It's that time of year when those lovely people at the European Patent Office (EPO) release updates to the Guidelines for Examination in the European Patent Office, the latest version of which entered into force on 1 March 2024. The Guidelines is essentially the EPO user manual for practitioners, and is updated every year to take account of developments in law and practice. 

The big-ticket, headline changes included in the latest version take into account the Enlarged Board of Appeal decisions in G 2/21 and G 1/22 (concerning “plausibility” and entitlement to priority respectively). 

Thus, sections E-IV-4.1 and G-VII-5.2,11 of the Guidelines now refer to the decision in G 2/21, i.e. that a patentee may rely upon a technical effect for inventive step if the effect is “encompassed by the technical teaching and embodied by the same originally disclosed invention”. Whatever that means. 

And in section A-III-6.1, following G 1/22, the Guidelines have been updated to confirm that the burden of proof has shifted with regard to proving entitlement to claim priority, there now being a rebuttable presumption that the applicant(s) for a European patent IS entitled to the claimed priority, unless proven otherwise (for example, by the Examining Division or a third party in an Opposition). Which is good news for patentees/bad news for opponents.

Other changes include disclosure requirements for AI inventions (sections F-III-3 and G-II-3.3.1); confirmation that the latest ST.26 standard for sequence listings applies to divisional applications filed from July 2022 (even if the parent sequence was in ST.25), but that no excess page fees will apply to the parent sequence listing if included in the divisional description (section A-IV-5); the circumstances in which a genus of antibodies may be claimed (section G-II-6.2); and confirmation that the designated inventor for a patent application must be a natural person (not an AI computer, section A-III-7).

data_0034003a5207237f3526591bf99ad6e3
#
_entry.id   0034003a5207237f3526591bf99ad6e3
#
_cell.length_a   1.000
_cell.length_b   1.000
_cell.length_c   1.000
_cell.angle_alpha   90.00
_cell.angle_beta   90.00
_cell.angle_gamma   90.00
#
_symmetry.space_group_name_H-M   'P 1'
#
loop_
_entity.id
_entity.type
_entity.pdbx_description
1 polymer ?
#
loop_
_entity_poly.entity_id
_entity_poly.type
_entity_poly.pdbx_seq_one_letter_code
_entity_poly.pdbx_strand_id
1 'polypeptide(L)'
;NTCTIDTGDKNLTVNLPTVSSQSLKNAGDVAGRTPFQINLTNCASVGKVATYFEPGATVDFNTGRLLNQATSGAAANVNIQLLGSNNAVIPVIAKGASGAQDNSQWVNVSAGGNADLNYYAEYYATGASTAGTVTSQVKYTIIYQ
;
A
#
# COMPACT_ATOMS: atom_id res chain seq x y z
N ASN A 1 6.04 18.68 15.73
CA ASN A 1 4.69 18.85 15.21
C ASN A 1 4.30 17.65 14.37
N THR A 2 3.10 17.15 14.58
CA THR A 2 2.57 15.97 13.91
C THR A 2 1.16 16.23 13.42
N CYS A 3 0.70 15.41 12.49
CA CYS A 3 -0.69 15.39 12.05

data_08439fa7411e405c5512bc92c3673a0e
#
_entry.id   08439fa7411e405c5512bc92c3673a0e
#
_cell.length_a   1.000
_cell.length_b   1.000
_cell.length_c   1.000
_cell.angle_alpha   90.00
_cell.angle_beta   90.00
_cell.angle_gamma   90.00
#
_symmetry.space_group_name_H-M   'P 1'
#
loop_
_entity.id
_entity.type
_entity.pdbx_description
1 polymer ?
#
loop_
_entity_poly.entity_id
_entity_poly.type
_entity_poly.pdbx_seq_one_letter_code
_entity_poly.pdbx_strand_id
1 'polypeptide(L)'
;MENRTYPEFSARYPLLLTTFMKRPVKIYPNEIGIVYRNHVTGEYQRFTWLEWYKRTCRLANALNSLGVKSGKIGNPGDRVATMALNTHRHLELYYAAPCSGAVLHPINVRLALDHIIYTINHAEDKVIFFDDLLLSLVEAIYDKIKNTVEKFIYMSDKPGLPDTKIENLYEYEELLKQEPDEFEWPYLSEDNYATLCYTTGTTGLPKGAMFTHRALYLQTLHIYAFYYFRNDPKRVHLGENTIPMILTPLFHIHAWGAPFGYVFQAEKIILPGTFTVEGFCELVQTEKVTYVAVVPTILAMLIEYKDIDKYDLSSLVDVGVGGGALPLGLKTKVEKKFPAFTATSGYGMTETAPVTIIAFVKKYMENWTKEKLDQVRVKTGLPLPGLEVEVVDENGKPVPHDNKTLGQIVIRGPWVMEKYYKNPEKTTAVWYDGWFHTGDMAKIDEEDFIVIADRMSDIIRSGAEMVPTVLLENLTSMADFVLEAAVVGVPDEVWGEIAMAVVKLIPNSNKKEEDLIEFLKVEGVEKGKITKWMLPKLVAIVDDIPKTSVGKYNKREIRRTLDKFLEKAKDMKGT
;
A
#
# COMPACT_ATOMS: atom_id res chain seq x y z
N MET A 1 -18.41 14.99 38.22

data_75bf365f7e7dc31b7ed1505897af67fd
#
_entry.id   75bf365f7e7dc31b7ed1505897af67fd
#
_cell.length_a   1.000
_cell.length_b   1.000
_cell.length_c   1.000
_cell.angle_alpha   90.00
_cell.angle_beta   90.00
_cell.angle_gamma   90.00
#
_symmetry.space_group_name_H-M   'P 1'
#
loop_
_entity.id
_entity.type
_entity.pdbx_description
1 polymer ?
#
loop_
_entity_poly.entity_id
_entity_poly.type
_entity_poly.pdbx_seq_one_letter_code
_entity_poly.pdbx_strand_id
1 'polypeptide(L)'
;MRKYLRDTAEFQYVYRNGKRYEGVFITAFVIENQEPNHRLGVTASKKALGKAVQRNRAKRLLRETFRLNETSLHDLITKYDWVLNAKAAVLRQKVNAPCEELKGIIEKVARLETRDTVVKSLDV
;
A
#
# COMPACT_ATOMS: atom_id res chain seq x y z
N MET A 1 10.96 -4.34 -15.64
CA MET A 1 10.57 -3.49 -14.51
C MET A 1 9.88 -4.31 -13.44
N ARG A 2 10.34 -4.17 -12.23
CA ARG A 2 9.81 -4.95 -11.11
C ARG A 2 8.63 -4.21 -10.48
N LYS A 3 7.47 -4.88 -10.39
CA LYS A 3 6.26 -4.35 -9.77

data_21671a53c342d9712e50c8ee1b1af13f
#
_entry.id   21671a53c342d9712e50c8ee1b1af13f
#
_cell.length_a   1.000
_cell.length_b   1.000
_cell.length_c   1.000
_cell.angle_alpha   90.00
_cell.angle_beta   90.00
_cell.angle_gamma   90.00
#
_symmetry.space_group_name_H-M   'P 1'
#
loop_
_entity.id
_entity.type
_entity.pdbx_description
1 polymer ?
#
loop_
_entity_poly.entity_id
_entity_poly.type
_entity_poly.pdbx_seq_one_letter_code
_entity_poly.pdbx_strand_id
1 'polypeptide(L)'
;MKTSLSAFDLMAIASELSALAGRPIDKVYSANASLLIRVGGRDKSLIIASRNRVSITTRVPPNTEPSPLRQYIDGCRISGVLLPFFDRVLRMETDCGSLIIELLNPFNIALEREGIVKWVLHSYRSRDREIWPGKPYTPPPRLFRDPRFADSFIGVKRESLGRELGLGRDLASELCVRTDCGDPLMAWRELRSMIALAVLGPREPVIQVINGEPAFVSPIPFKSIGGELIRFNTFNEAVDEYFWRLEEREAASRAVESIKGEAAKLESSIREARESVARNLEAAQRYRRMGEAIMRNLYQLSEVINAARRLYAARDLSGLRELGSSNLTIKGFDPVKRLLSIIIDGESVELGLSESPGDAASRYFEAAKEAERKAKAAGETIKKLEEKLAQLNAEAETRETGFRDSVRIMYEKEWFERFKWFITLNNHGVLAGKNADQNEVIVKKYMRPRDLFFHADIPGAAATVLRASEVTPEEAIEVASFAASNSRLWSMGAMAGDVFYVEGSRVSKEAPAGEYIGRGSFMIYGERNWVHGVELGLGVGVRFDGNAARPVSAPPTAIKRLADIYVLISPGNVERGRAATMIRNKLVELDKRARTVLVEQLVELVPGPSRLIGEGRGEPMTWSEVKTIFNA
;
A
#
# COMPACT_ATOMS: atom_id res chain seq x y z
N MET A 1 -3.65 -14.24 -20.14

Adaption of the description of a European patent application in line with the claims is another current hot topic of EPO practice, with a referral to the Enlarged Board of Appeal imminent. In the meantime, the Guidelines have merely been updated to confirm that adaption of the description also applies to amendment during Opposition proceedings, as well as before the Examining Division (section D-V-5).

And in other news…the Technical Board of Appeal in T1252/20 has considered the definition of “substance or composition” in connection with “medical use" claims. Under the European Patent Convention, methods of medical treatment are excluded from patentability, but ”substances or compositions" for use in medical treatments are not. Medical use claims are construed as being limited to the particular use defined in the claim.; however, this exception only applies to “substances or compositions” for medical uses. 

In the patent in question (EP 2919826), a composition was claimed for use in reducing or eliminating cancerous cells comprising a peptide defined by its specific amino acid sequence. The mode of action of the composition was physical, rather than chemical, and on this basis the Examining Division concluded that it was a “device”, not a “substance or composition”. As such, the composition did not qualify for a “medical use” claim and hence lacked novelty.

The Board of Appeal disagreed, and concluded that a product may be considered a "substance or composition" for medical use purposes if the claim defines the chemical composition of the product and/or does not define “device-like” features of the product. 

Whilst this decision represents a welcome broadening of the definition of “substance or composition” for medical use purposes, the question of precisely where the dividing line between “substance” and “device” will be a matter for determination case-by-case.